Since some medications can also be affected by changes in temperature or require special care, we recommend you discuss this with your doctor before departure.
The most popular time to visit Myanmar is November through to February when it’s dry season – the skies are clear and the days are mild. The heat of summer arrives in March and continues until monsoon season commences (May to October), however the central plains only receive a fraction of the rain that hits the coast and the Ayeyarwady delta.
Myanmar is a land of festivals: a festival for every month of the year. The dates of the festivals and special events usually fall on the full moon day of the month.
The local currency is the Burmese Kyat. ATM’s can be found in major cities however they can be unreliable. We recommend you bring some cash to exchange. Credit card use is limited. Myanmar is still very much a cash-based society.
- 2 course meal & a drink in a decent restaurant USD$8-$15
- Sugarcane Juice USD$0.60
- Basic lunch from a street vendor USD$0.50
- Short taxi ride USD$1.50
- Litre bottle of water USD$0.30
- Fried noodles with vegetables USD$1.50
- Large bottle of beer USD2.00
- Litre bottle of water USD$0.40
- International postcard stamp USD$0.40
*Prices are approximate average costs based on prices at 11/03/17 and are based on the equivalent amount of local currency.
Due to the sensitive political situation in some border regions, entry and exit via land borders is restricted; there are four Thailand border points that do not need permission for crossings, but China and India require special permits.
The China-Myanmar border crossing is currently totally closed for foreigners.
- Respect and manners go a long way in any culture. Learning a little of the language, reading as much about the history and culture of the region and observing local gatherings is a great way to start.
- Avoid touching another person’s head in Myanmar as it is considered the most sacred part of the body. Always use your right hand when shaking hands or passing something to someone. Feet are considered unclean so don’t point your feet at anyone when sitting.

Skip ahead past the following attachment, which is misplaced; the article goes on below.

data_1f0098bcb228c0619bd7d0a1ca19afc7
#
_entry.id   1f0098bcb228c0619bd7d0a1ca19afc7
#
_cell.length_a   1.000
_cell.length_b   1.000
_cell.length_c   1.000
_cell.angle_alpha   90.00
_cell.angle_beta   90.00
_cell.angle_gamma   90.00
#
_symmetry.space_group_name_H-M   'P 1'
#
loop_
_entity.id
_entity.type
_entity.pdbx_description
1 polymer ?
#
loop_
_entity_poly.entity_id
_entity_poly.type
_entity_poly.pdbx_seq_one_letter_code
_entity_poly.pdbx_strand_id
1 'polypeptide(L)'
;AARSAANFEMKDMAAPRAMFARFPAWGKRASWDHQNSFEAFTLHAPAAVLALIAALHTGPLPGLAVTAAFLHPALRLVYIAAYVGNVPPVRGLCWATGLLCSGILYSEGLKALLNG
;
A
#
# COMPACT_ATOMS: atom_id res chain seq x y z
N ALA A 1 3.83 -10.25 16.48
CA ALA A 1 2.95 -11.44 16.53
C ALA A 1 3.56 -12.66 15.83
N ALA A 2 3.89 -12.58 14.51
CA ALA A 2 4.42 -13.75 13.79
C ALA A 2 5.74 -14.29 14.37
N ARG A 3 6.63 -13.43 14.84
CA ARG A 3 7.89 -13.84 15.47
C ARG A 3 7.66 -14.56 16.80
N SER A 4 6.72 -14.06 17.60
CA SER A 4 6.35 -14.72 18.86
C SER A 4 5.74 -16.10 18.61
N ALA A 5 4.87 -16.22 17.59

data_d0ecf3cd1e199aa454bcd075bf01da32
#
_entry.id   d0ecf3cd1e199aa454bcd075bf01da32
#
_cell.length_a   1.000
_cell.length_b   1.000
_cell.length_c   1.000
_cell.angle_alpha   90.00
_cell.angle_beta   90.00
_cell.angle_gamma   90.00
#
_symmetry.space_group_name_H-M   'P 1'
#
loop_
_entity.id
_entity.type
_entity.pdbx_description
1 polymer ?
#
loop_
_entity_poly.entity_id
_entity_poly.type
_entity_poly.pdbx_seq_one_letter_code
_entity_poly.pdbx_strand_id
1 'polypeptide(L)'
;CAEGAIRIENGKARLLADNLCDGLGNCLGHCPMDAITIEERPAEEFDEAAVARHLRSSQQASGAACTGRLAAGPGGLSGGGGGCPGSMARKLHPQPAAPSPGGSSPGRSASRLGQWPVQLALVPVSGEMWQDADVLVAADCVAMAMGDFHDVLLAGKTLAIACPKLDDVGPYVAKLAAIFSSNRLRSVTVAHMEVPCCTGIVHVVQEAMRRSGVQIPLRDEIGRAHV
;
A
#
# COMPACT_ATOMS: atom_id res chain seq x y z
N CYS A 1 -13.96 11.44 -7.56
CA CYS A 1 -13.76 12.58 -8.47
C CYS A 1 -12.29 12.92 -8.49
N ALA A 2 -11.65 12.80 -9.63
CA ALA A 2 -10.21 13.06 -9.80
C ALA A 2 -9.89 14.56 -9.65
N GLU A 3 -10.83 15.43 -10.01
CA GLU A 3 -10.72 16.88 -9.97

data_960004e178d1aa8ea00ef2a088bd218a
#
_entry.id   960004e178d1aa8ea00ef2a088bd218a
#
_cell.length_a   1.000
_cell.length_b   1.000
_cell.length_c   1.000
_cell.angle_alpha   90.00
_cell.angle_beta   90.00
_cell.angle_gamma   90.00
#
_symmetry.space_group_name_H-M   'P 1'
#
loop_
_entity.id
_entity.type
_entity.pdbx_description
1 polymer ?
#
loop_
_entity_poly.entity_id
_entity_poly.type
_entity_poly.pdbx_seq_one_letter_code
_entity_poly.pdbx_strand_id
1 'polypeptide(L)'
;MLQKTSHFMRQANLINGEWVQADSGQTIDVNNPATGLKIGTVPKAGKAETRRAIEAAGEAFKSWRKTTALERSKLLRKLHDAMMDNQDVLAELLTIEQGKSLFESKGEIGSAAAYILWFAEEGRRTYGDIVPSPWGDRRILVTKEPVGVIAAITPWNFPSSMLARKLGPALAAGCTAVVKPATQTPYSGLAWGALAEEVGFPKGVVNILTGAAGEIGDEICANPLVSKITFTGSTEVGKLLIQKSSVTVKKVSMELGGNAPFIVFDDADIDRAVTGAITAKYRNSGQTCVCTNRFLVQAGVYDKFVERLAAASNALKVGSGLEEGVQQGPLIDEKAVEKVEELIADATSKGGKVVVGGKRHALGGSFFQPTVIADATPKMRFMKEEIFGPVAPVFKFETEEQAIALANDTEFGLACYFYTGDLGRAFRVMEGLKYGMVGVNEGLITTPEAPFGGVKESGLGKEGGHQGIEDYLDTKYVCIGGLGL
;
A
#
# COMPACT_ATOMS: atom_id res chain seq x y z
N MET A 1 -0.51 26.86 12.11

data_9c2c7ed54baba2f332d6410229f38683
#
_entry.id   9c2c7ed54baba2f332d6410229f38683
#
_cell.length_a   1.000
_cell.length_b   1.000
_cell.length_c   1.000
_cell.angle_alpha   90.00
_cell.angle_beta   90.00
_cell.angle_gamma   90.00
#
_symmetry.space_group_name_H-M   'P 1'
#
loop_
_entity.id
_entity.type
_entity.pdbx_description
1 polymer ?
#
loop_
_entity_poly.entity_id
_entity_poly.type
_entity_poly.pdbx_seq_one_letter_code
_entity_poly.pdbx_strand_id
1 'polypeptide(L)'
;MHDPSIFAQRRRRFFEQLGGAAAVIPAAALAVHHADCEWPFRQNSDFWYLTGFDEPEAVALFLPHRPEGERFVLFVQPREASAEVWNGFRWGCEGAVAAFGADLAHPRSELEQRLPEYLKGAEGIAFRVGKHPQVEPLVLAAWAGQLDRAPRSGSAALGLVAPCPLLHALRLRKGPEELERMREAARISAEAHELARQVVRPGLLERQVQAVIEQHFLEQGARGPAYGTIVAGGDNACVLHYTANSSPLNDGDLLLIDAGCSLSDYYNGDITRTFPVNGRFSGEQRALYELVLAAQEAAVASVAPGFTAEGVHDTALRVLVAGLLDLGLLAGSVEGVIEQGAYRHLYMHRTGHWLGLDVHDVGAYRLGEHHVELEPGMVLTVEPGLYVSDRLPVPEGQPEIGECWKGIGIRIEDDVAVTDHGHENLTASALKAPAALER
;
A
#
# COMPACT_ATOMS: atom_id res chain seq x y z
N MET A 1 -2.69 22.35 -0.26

- In Myanmar don’t get offended when locals make a kissing noise…this is in no way a derogatory sound aimed at you, but the Myanmar way of calling attention. Give it a try we bet you can’t do it as loudly as them!
- Revealing clothing is sometimes frowned upon, although it is increasingly common amongst Myanmar women. At religious sites, legs and shoulders should always be covered.
- Shoes and socks should be removed before entering any shrine, pagoda or monastery. It is also customary to remove shoes before entering private homes and many offices.
- Couples should avoid public displays of affection.
- Haggling for prices is big in Myanmar - establish a rapport with the vendor, be reasonable and keep a smile on your face. It's not a price war… it’s meant to be fun!
- Life in Myanmar exists at a very different pace than it does in most developed countries. People are usually in much less of a hurry and more likely to stop and help. It also means that things generally take longer – a sign of impatience will not be taken well.
- As in many parts of Asia, saving face is very important to people in Myanmar. This means raised voices or aggression are not taken well. It also means that if you ask someone a question (for example, directions or the price of an item), they will often give you an answer – even if they have no idea. This comes out of a wish to be helpful, but it is important to bear in mind.
- To western eyes, perhaps one of the less appealing Myanmar traits is betel-chewing. This mild intoxicant is used by many males in Myanmar, and results in a reddening and rotting of the teeth and plenty of spitting, resulting in the frequent sight of red blotches on the streets of Myanmar.